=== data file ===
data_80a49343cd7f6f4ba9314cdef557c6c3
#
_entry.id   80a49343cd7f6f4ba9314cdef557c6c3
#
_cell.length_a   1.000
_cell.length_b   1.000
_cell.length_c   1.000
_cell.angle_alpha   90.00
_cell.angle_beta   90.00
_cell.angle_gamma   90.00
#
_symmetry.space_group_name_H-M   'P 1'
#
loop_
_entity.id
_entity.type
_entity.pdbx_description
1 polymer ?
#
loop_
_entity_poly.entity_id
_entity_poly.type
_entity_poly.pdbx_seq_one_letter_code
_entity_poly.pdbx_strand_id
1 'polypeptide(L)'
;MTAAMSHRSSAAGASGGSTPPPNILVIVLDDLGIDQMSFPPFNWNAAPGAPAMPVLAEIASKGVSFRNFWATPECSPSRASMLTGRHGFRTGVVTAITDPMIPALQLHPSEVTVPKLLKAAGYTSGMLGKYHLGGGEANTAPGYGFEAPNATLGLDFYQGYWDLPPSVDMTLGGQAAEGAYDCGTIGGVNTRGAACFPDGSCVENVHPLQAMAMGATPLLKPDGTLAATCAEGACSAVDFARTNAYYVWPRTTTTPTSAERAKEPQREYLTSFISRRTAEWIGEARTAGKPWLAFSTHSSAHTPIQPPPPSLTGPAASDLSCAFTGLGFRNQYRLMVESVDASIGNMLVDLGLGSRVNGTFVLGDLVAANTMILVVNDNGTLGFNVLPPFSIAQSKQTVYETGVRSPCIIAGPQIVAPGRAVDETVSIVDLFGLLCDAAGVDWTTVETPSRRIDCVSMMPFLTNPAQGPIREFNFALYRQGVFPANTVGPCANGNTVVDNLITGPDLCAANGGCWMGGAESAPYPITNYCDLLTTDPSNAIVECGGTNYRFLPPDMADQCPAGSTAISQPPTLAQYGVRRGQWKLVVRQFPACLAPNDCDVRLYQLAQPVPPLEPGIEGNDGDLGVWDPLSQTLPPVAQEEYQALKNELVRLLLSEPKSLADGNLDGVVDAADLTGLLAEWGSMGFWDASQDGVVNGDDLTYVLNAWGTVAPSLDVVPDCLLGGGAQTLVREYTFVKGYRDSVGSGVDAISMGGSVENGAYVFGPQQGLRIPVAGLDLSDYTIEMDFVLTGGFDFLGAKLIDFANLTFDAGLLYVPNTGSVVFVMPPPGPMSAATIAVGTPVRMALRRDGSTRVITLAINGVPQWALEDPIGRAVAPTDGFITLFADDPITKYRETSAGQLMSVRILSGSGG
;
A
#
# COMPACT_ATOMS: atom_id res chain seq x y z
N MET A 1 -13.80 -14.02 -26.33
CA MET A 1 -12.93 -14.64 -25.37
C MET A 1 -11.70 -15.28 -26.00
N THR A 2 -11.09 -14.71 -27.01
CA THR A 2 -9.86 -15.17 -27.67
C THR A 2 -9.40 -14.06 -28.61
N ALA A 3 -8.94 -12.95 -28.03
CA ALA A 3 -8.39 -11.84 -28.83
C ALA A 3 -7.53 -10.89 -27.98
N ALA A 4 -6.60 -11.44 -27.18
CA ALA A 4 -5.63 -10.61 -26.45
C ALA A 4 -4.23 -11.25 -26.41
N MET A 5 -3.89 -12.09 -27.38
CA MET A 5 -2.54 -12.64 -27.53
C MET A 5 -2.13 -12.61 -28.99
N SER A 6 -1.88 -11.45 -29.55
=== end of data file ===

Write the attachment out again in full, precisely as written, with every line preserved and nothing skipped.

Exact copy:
data_80a49343cd7f6f4ba9314cdef557c6c3
#
_entry.id   80a49343cd7f6f4ba9314cdef557c6c3
#
_cell.length_a   1.000
_cell.length_b   1.000
_cell.length_c   1.000
_cell.angle_alpha   90.00
_cell.angle_beta   90.00
_cell.angle_gamma   90.00
#
_symmetry.space_group_name_H-M   'P 1'
#
loop_
_entity.id
_entity.type
_entity.pdbx_description
1 polymer ?
#
loop_
_entity_poly.entity_id
_entity_poly.type
_entity_poly.pdbx_seq_one_letter_code
_entity_poly.pdbx_strand_id
1 'polypeptide(L)'
;MTAAMSHRSSAAGASGGSTPPPNILVIVLDDLGIDQMSFPPFNWNAAPGAPAMPVLAEIASKGVSFRNFWATPECSPSRASMLTGRHGFRTGVVTAITDPMIPALQLHPSEVTVPKLLKAAGYTSGMLGKYHLGGGEANTAPGYGFEAPNATLGLDFYQGYWDLPPSVDMTLGGQAAEGAYDCGTIGGVNTRGAACFPDGSCVENVHPLQAMAMGATPLLKPDGTLAATCAEGACSAVDFARTNAYYVWPRTTTTPTSAERAKEPQREYLTSFISRRTAEWIGEARTAGKPWLAFSTHSSAHTPIQPPPPSLTGPAASDLSCAFTGLGFRNQYRLMVESVDASIGNMLVDLGLGSRVNGTFVLGDLVAANTMILVVNDNGTLGFNVLPPFSIAQSKQTVYETGVRSPCIIAGPQIVAPGRAVDETVSIVDLFGLLCDAAGVDWTTVETPSRRIDCVSMMPFLTNPAQGPIREFNFALYRQGVFPANTVGPCANGNTVVDNLITGPDLCAANGGCWMGGAESAPYPITNYCDLLTTDPSNAIVECGGTNYRFLPPDMADQCPAGSTAISQPPTLAQYGVRRGQWKLVVRQFPACLAPNDCDVRLYQLAQPVPPLEPGIEGNDGDLGVWDPLSQTLPPVAQEEYQALKNELVRLLLSEPKSLADGNLDGVVDAADLTGLLAEWGSMGFWDASQDGVVNGDDLTYVLNAWGTVAPSLDVVPDCLLGGGAQTLVREYTFVKGYRDSVGSGVDAISMGGSVENGAYVFGPQQGLRIPVAGLDLSDYTIEMDFVLTGGFDFLGAKLIDFANLTFDAGLLYVPNTGSVVFVMPPPGPMSAATIAVGTPVRMALRRDGSTRVITLAINGVPQWALEDPIGRAVAPTDGFITLFADDPITKYRETSAGQLMSVRILSGSGG
;
A
#
# COMPACT_ATOMS: atom_id res chain seq x y z
N MET A 1 -13.80 -14.02 -26.33
CA MET A 1 -12.93 -14.64 -25.37
C MET A 1 -11.70 -15.28 -26.00
N THR A 2 -11.09 -14.71 -27.01
CA THR A 2 -9.86 -15.17 -27.67
C THR A 2 -9.40 -14.06 -28.61
N ALA A 3 -8.94 -12.95 -28.03
CA ALA A 3 -8.39 -11.84 -28.83
C ALA A 3 -7.53 -10.89 -27.98
N ALA A 4 -6.60 -11.44 -27.18
CA ALA A 4 -5.63 -10.61 -26.45
C ALA A 4 -4.23 -11.25 -26.41
N MET A 5 -3.89 -12.09 -27.38
CA MET A 5 -2.54 -12.64 -27.53
C MET A 5 -2.13 -12.61 -28.99
N SER A 6 -1.88 -11.45 -29.55